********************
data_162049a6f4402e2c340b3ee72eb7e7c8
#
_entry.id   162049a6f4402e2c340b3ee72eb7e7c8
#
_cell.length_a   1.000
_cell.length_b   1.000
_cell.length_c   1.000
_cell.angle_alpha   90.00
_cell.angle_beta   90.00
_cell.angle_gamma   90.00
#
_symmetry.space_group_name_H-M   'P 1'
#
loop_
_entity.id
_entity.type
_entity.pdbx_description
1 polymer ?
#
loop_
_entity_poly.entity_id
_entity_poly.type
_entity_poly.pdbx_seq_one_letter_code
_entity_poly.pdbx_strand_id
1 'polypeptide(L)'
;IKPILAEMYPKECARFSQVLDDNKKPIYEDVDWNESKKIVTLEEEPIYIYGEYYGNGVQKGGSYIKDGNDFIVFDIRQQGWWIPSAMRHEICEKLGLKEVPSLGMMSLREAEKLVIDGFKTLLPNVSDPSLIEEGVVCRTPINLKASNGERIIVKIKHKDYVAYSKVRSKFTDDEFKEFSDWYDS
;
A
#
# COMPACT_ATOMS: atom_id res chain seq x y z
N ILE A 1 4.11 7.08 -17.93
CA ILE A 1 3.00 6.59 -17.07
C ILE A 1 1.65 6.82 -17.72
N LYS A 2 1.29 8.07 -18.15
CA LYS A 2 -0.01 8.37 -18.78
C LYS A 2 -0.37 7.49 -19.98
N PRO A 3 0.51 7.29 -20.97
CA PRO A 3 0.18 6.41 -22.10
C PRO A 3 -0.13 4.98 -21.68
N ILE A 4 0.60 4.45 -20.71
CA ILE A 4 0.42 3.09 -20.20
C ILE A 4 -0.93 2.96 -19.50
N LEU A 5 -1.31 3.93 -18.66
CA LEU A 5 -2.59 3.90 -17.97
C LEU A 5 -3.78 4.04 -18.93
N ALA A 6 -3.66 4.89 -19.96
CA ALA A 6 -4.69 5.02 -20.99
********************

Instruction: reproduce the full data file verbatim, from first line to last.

data_162049a6f4402e2c340b3ee72eb7e7c8
#
_entry.id   162049a6f4402e2c340b3ee72eb7e7c8
#
_cell.length_a   1.000
_cell.length_b   1.000
_cell.length_c   1.000
_cell.angle_alpha   90.00
_cell.angle_beta   90.00
_cell.angle_gamma   90.00
#
_symmetry.space_group_name_H-M   'P 1'
#
loop_
_entity.id
_entity.type
_entity.pdbx_description
1 polymer ?
#
loop_
_entity_poly.entity_id
_entity_poly.type
_entity_poly.pdbx_seq_one_letter_code
_entity_poly.pdbx_strand_id
1 'polypeptide(L)'
;IKPILAEMYPKECARFSQVLDDNKKPIYEDVDWNESKKIVTLEEEPIYIYGEYYGNGVQKGGSYIKDGNDFIVFDIRQQGWWIPSAMRHEICEKLGLKEVPSLGMMSLREAEKLVIDGFKTLLPNVSDPSLIEEGVVCRTPINLKASNGERIIVKIKHKDYVAYSKVRSKFTDDEFKEFSDWYDS
;
A
#
# COMPACT_ATOMS: atom_id res chain seq x y z
N ILE A 1 4.11 7.08 -17.93
CA ILE A 1 3.00 6.59 -17.07
C ILE A 1 1.65 6.82 -17.72
N LYS A 2 1.29 8.07 -18.15
CA LYS A 2 -0.01 8.37 -18.78
C LYS A 2 -0.37 7.49 -19.98
N PRO A 3 0.51 7.29 -20.97
CA PRO A 3 0.18 6.41 -22.10
C PRO A 3 -0.13 4.98 -21.68
N ILE A 4 0.60 4.45 -20.71
CA ILE A 4 0.42 3.09 -20.20
C ILE A 4 -0.93 2.96 -19.50
N LEU A 5 -1.31 3.93 -18.66
CA LEU A 5 -2.59 3.90 -17.97
C LEU A 5 -3.78 4.04 -18.93
N ALA A 6 -3.66 4.89 -19.96
CA ALA A 6 -4.69 5.02 -20.99